All you need is one kettlebell and five moves to build a strong, sculpted core

Boost your balance and improve your core strength with these kettlebell exercises

A man performing a core workout with a kettlebell
(Image credit: Getty)

A strong core is the foundation of a fit and functional body, so it pays to dedicate time to training your trunk. 

This session from fitness trainer Kirsty Hendey uses five kettlebell exercises to challenge all your midsection muscles, making it a great way to upgrade your usual sit-up-centric abs workouts

To try this session for yourself, perform each core strengthening exercise for 30 seconds, take a 10-second rest, then complete the same movement for a further 30 seconds. If it’s a single-arm exercise, switch which arm you're using after the 10-second break. 

After you’ve done two 30-second rounds of an exercise, rest for a minute then move on to the next one. Once you've finished all five, the workout is complete. 

You might be new to some of the moves in Hendey’s workout, so watch her video below for a demonstration of how to perform each one with the correct technique. 

Watch Kirsty Hendey's kettlebell core workout

Many people confuse abs vs core training, but there is a distinct difference between the two. The term “abs” is usually used to refer to the rectus abdominis—the muscles on the front of your stomach responsible for the six-pack shape. 

However, the core is more complex, consisting of the abs and other deep-lying muscles responsible for vital functions like supporting your spine, as well as powering twisting and bending movements.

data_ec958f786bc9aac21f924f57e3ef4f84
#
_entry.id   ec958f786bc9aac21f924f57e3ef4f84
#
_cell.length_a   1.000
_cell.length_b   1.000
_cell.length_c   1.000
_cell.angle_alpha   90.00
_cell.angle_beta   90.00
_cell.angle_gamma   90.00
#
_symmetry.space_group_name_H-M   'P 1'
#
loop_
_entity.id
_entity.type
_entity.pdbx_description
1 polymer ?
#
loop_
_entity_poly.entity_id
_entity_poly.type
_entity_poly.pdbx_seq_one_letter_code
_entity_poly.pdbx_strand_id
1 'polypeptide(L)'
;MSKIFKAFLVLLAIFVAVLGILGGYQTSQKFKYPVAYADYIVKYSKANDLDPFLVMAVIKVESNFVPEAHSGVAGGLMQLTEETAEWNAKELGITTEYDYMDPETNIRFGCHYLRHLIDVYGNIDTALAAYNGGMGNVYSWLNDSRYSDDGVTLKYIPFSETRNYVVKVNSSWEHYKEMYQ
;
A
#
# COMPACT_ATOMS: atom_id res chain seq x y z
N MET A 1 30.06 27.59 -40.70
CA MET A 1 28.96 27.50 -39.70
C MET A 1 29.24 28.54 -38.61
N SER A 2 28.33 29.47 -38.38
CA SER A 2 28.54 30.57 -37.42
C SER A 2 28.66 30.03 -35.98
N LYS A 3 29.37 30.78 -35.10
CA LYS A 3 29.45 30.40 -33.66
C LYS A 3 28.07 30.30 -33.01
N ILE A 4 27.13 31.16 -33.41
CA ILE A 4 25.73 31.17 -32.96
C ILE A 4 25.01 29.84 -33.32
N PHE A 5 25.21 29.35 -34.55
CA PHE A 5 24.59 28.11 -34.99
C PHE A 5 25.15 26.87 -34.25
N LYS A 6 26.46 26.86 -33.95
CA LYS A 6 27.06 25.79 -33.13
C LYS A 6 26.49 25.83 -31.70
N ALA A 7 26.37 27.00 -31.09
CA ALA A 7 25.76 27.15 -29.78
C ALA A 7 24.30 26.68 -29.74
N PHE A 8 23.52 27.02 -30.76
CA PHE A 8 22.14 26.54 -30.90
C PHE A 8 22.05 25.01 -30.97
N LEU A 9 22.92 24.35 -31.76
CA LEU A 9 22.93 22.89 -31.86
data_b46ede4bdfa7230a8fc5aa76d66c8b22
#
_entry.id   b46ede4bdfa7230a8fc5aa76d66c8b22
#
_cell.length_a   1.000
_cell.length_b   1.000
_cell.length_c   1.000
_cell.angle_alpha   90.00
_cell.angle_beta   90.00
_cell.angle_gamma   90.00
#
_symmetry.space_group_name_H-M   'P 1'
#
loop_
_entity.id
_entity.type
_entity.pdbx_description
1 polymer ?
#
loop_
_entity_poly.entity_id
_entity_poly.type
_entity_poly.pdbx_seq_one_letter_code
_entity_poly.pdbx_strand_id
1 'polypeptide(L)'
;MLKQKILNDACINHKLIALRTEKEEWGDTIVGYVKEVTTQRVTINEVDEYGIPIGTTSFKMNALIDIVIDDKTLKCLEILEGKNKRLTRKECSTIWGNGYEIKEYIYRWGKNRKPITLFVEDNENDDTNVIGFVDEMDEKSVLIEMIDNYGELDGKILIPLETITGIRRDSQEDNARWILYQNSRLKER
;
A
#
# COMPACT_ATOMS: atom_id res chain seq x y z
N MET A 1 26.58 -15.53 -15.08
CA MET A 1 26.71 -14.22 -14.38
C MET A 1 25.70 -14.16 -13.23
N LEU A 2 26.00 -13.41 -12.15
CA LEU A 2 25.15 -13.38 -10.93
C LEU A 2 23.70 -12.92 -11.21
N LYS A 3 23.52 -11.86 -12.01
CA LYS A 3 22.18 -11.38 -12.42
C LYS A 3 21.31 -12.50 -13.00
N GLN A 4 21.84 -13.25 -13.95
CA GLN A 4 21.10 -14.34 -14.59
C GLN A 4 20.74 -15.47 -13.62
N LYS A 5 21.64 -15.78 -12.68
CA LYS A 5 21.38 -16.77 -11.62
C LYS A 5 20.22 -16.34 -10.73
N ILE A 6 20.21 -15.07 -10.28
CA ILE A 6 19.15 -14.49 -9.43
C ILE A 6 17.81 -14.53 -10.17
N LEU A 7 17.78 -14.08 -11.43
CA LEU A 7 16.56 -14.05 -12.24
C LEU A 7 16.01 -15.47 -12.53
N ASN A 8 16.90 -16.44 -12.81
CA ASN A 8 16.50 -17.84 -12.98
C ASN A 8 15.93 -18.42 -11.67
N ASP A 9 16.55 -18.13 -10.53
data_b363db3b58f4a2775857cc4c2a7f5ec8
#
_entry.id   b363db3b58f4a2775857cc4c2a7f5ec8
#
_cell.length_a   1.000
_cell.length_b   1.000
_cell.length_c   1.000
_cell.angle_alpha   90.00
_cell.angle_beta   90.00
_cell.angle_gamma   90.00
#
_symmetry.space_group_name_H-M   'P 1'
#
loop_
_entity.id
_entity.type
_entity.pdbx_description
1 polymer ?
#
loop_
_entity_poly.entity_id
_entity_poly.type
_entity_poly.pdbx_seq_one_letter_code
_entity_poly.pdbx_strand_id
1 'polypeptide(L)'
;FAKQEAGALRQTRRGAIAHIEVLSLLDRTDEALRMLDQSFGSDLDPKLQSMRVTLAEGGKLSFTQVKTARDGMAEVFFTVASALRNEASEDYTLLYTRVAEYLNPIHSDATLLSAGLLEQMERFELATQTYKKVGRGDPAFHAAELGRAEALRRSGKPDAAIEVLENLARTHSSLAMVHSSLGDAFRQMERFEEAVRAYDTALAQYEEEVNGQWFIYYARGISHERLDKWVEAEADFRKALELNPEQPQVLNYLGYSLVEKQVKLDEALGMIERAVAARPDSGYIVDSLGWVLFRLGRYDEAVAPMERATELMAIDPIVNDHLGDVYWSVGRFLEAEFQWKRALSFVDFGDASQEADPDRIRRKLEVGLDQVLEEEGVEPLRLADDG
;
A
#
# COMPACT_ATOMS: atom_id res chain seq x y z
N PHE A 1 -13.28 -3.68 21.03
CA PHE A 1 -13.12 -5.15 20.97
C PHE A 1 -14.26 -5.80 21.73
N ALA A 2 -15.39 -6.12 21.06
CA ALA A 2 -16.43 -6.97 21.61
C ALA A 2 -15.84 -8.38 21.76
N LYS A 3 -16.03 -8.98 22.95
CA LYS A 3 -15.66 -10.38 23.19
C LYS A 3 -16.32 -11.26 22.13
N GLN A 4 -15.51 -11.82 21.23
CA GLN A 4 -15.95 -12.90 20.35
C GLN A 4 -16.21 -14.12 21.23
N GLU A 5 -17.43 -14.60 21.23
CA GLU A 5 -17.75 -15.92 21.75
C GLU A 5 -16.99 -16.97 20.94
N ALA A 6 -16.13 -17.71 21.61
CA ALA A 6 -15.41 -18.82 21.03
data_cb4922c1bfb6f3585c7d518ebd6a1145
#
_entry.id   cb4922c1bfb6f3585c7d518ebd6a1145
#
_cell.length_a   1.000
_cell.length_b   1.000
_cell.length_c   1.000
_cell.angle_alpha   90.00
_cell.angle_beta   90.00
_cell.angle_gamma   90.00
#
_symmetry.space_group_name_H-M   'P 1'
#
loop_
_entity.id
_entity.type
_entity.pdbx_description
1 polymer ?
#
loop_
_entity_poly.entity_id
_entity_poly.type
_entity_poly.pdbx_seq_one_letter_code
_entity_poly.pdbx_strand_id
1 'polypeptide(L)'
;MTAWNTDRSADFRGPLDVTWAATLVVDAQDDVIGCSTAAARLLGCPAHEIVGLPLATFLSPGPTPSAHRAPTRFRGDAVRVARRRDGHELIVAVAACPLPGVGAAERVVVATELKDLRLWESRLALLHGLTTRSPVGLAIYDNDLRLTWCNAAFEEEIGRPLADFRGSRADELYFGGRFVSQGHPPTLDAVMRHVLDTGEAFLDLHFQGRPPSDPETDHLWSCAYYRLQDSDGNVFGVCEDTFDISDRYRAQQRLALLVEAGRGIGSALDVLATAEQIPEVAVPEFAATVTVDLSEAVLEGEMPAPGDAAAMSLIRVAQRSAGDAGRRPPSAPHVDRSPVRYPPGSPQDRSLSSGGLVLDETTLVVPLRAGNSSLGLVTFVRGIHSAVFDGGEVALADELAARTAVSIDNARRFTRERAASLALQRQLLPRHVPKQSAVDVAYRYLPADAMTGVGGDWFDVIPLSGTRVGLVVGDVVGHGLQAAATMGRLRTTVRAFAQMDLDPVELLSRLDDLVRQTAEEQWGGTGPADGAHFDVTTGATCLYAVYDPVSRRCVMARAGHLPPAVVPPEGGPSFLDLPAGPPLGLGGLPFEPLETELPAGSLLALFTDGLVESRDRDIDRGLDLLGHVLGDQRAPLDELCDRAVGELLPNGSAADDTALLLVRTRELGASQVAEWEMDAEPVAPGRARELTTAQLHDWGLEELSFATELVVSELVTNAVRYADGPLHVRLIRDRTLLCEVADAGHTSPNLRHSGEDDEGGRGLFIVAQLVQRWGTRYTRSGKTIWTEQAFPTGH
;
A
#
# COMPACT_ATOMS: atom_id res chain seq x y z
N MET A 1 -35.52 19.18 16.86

This session from Hendey provides a comprehensive core workout, hitting lesser-known muscles like the transversus abdominis and obliques. As a result, it boasts benefits such as boosting your balance and protecting you from future lower back pain by taking strain away from this area. 

To get the most out of this workout, try not to use momentum to motor through the exercises. Instead, focus on using your core to control each movement as this will utilize mind-muscle connection, which has been shown to increase activity in the targeted muscles. 

Another form tip to follow is to keep your spine neutral (straight) during the bear crawl kettlebell drag and plank north to south exercises. This will be challenging for your core while also minimizing your chance of injury. 

If you don’t have any equipment at home, try this 15 minute abs workout instead, which exclusively uses bodyweight exercises. Or, if you’re short on time, this sit-up-free session works your core with just two moves.  

Alice Porter
Freelancer Writer

Alice Porter is a freelance journalist covering lifestyle topics including health, fitness and wellness. She is particularly interested in women's health, strength training and fitness trends and writes for publications including Stylist Magazine, Refinery29, The Independent and Glamour Magazine. Like many other people, Alice's personal interest in combining HIIT training with strength work quickly turned into a CrossFit obsession and she trains at a box in south London. When she's not throwing weights around or attempting handstand push-ups, you can probably find her on long walks in nature, buried in a book or hopping on a flight to just about anywhere it will take her.